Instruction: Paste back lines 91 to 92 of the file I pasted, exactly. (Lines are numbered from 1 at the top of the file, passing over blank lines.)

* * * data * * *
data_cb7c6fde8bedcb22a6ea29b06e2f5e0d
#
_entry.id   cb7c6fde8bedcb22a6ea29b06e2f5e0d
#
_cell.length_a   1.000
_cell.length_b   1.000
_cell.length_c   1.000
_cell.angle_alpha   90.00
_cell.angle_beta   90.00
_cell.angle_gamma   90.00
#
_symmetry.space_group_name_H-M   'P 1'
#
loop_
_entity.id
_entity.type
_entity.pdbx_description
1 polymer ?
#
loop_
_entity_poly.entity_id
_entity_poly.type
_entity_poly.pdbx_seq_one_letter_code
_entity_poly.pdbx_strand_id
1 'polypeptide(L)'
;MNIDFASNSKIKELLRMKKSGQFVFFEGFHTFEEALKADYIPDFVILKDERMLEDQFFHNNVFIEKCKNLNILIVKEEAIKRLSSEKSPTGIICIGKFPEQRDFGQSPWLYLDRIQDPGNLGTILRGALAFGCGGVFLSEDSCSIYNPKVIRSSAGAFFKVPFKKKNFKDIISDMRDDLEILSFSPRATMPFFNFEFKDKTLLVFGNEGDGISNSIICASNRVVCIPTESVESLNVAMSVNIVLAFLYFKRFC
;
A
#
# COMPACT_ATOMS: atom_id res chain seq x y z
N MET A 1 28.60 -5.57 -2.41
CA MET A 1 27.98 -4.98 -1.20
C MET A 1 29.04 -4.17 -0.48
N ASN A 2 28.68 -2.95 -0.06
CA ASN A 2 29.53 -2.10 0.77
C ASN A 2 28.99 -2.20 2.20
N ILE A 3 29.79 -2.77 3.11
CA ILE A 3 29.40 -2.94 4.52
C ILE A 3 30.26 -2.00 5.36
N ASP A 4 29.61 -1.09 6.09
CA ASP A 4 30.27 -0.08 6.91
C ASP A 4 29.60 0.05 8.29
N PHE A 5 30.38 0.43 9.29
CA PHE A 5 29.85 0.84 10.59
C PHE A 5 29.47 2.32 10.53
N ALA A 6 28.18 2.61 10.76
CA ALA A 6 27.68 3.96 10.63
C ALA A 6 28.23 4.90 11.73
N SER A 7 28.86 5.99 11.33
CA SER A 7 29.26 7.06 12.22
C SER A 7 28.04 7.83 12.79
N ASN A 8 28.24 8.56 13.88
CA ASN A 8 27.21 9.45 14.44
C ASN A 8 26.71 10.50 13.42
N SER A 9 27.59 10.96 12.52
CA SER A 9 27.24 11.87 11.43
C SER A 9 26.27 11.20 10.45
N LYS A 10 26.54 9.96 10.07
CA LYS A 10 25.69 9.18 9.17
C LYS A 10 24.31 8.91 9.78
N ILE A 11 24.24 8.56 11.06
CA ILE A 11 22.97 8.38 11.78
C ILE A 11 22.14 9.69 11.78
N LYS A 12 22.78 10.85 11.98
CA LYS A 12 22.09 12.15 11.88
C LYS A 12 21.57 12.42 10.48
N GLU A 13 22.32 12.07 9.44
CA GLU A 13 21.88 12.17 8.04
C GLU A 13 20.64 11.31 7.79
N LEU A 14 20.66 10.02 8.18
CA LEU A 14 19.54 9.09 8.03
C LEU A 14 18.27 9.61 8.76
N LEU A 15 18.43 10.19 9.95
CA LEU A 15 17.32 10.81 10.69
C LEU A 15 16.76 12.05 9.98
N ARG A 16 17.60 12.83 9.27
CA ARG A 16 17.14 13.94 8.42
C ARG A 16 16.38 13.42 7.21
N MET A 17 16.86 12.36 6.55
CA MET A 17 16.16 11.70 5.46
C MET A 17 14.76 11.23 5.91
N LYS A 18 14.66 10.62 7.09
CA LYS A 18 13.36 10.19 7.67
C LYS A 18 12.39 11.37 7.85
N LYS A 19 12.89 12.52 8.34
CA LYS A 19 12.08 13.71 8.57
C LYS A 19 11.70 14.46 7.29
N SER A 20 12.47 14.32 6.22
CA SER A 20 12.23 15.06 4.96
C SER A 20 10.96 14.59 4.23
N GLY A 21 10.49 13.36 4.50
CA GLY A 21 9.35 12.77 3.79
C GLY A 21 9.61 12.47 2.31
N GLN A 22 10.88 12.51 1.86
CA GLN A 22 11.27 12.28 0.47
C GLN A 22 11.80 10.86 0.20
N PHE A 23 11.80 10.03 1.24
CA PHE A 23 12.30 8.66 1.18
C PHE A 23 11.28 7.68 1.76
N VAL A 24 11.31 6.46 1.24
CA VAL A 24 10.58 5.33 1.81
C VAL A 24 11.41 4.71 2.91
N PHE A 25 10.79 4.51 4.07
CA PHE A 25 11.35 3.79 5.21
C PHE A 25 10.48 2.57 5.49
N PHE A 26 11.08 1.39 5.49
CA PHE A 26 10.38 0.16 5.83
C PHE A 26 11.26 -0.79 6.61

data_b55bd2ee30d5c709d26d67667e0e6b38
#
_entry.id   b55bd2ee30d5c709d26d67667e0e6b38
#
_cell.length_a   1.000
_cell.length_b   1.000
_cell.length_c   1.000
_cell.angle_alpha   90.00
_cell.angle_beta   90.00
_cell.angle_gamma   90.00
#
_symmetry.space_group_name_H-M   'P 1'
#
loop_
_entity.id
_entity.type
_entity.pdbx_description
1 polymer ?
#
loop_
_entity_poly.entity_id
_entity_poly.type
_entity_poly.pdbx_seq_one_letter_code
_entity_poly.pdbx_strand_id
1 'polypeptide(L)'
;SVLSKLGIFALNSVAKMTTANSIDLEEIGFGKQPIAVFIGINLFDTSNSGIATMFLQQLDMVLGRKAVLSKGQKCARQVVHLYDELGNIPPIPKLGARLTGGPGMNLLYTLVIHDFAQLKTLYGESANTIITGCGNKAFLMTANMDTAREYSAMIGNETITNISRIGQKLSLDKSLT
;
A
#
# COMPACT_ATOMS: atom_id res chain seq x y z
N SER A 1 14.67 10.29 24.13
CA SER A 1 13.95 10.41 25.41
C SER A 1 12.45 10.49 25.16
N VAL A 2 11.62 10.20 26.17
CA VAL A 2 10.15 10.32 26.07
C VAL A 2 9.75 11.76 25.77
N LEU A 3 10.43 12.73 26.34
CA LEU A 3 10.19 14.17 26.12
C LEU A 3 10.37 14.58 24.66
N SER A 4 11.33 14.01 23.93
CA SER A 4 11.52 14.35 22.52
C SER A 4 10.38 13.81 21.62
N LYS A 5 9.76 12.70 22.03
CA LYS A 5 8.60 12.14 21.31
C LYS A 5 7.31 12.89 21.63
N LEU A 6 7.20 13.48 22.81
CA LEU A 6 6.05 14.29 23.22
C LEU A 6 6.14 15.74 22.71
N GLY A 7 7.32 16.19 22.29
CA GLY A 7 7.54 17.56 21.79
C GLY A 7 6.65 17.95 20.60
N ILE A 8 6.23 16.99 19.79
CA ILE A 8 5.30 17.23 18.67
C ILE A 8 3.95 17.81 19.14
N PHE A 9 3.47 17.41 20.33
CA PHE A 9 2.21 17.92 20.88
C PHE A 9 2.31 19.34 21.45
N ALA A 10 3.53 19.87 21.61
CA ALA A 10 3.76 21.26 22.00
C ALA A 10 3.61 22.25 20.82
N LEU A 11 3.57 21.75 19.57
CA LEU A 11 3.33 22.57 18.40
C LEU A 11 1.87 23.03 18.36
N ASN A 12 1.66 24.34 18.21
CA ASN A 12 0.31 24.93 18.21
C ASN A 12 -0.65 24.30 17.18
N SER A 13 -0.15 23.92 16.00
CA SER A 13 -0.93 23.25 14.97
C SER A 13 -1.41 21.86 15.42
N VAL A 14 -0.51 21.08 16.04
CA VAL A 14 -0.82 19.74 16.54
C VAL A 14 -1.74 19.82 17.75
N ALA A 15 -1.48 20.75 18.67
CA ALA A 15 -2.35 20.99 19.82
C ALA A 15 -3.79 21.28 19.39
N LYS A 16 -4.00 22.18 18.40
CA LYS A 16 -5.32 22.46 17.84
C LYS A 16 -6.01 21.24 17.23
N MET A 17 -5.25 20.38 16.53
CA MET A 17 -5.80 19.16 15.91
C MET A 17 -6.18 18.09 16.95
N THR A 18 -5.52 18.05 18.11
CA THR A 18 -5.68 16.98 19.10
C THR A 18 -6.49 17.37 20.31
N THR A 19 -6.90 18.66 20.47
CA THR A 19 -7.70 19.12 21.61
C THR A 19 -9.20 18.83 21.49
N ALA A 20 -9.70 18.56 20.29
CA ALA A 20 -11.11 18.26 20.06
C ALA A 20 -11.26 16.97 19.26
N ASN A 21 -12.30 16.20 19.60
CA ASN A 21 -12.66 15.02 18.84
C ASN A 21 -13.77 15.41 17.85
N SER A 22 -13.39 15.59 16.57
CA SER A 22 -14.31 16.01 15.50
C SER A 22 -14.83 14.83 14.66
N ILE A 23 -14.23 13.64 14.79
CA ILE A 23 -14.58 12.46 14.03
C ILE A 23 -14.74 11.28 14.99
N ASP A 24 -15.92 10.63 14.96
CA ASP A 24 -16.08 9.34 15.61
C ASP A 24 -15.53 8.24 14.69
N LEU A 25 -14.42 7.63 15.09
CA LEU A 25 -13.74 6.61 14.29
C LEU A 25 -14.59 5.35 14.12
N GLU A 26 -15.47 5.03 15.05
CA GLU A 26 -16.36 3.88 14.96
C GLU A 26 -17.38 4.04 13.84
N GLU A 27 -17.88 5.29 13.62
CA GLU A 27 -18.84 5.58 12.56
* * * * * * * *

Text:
N GLY A 21 10.49 13.36 4.50
CA GLY A 21 9.35 12.77 3.79